“The Maasai drink blood from cows for protein—this is in fact vegetarian because the animal is not being killed, you are just drawing the blood in the same way you would on a human who wants to donate blood.”
Many believe that the Maasai contribute to global warming because of the methane gas produced from their cattle and overgrazing. Stephanie argues that overgrazing occurs not because of the number of cattle in one place but because the cattle spend too much time in one area—mainly because they have nowhere else to go. There is less and less land available to the Maasai now, partly due to other tribal encroachments and also due to overpopulation.
Stephanie tells us that farmers who grow crops for vegan food are what destroys water sources and trees.
“The issue with being vegan in the Western world is that you can be vegan while still enjoying food the way meat eaters do because you can walk into a supermarket and buy vegan meat. And a lot of the time, the people who consume vegan meats won’t be concerned about where it is coming from and the potential damage it may also be having on the environment.”
From her experience living with the Maasai, Stephanie has a few observations about how the Maasai lifestyle can be preserved.
There is less land available to them, but their culture relies on land because they need cattle. They continue to have many children, which is unsustainable considering the lack of land available. Because of her education, Stephanie has the privilege to be aware of these things.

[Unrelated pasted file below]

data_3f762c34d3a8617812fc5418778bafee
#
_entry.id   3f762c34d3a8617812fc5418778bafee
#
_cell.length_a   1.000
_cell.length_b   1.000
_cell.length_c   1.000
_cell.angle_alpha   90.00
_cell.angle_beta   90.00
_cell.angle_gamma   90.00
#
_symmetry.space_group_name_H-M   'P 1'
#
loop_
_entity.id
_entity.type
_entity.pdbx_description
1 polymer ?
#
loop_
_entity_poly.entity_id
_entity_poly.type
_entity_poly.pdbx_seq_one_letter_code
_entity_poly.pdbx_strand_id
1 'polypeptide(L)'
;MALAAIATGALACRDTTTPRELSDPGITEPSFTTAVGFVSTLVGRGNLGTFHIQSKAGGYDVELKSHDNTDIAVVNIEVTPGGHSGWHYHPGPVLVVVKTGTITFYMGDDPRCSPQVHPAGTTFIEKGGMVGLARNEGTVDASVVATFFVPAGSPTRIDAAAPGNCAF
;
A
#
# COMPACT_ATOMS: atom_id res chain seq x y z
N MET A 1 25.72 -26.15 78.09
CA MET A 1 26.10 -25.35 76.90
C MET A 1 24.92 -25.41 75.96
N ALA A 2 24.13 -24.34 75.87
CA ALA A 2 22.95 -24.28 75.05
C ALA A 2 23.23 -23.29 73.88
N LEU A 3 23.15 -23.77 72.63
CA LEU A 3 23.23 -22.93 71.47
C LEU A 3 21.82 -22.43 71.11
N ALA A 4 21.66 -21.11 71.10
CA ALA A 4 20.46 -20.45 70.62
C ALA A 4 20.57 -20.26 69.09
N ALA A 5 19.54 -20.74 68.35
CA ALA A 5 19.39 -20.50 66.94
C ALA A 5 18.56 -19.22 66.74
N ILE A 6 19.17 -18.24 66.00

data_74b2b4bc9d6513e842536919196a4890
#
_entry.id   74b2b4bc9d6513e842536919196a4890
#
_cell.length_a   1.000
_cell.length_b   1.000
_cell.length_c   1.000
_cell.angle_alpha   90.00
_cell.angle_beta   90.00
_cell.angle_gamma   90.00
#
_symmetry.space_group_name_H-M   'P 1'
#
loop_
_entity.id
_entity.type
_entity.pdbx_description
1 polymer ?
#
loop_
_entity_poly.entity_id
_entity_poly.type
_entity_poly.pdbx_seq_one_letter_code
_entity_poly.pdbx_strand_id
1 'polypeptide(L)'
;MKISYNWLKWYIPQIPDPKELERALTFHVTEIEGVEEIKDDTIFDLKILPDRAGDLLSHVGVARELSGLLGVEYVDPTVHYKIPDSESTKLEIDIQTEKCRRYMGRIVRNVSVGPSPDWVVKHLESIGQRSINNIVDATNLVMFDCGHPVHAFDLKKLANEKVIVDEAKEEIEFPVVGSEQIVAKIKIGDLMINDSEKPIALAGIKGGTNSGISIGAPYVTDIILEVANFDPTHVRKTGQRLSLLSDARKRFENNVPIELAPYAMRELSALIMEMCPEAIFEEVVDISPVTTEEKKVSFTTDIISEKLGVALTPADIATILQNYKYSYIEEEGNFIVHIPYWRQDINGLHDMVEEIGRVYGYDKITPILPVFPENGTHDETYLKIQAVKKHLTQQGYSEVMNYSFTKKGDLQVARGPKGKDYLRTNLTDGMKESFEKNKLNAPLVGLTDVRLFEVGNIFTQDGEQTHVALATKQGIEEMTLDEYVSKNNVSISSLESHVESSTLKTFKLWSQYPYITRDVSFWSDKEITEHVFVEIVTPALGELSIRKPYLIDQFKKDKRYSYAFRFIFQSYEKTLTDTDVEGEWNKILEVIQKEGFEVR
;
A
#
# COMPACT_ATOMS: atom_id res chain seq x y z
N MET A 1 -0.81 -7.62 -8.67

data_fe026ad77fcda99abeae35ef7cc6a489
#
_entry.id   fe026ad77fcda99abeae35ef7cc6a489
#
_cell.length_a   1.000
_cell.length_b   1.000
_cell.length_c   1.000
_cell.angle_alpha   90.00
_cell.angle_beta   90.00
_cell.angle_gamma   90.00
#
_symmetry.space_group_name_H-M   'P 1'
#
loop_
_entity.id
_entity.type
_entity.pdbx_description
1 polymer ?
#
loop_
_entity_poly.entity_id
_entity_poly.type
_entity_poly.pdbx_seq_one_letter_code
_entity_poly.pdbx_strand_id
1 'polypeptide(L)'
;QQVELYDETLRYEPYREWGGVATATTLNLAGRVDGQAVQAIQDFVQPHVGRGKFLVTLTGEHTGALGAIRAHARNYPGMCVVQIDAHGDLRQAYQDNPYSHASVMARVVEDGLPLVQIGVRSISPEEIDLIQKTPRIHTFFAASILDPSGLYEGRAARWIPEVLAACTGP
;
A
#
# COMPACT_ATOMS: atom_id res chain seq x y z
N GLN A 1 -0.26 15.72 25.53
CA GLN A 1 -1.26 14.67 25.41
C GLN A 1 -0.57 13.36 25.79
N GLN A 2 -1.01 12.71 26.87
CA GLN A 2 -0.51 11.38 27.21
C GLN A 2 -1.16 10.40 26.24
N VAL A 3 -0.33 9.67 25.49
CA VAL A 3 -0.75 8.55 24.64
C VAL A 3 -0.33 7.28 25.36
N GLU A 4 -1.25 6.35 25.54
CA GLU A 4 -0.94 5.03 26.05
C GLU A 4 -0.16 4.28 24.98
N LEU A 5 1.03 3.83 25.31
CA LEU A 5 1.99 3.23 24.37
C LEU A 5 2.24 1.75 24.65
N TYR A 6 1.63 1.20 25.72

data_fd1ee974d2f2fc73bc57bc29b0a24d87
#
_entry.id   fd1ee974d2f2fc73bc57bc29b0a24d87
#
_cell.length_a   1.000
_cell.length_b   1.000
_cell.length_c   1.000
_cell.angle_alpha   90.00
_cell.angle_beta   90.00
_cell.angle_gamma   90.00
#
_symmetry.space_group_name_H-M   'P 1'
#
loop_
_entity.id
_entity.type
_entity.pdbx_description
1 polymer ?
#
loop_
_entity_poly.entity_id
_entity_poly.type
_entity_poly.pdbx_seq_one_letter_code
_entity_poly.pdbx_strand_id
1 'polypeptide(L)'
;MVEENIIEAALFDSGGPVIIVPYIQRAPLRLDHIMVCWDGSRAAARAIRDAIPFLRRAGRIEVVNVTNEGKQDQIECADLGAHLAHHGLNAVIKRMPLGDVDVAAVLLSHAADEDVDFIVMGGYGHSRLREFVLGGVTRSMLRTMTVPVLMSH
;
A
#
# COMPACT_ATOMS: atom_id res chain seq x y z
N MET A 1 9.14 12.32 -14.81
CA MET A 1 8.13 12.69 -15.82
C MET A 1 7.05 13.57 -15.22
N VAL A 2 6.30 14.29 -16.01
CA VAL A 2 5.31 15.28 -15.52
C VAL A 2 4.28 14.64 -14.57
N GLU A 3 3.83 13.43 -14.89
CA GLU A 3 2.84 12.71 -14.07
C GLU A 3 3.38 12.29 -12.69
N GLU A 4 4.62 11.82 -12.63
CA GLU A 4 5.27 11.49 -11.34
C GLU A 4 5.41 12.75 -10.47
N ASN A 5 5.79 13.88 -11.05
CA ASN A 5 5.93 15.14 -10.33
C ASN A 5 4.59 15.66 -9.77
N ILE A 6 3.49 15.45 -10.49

Traditionally, the Maasai don’t use birth control. In her efforts to help them preserve their culture in its most authentic form, she tries to explain to them what she knows about family planning whenever possible. Controlling their birth rates is a necessity if they want to carry on living the way they do. She also encourages her community to think about questions around how and where they will live many years from now, how they will sustain themselves, and how they will make an income.
Stephanie truly believes that we need to show more respect to our indigenous communities. They are our planet’s true protectors and we need to stand up for them when their rights are violated.
To learn more about conservation, read about Wildlife Conservation in Zimbabwe and Life changing Encounters with Wild Tigers in India.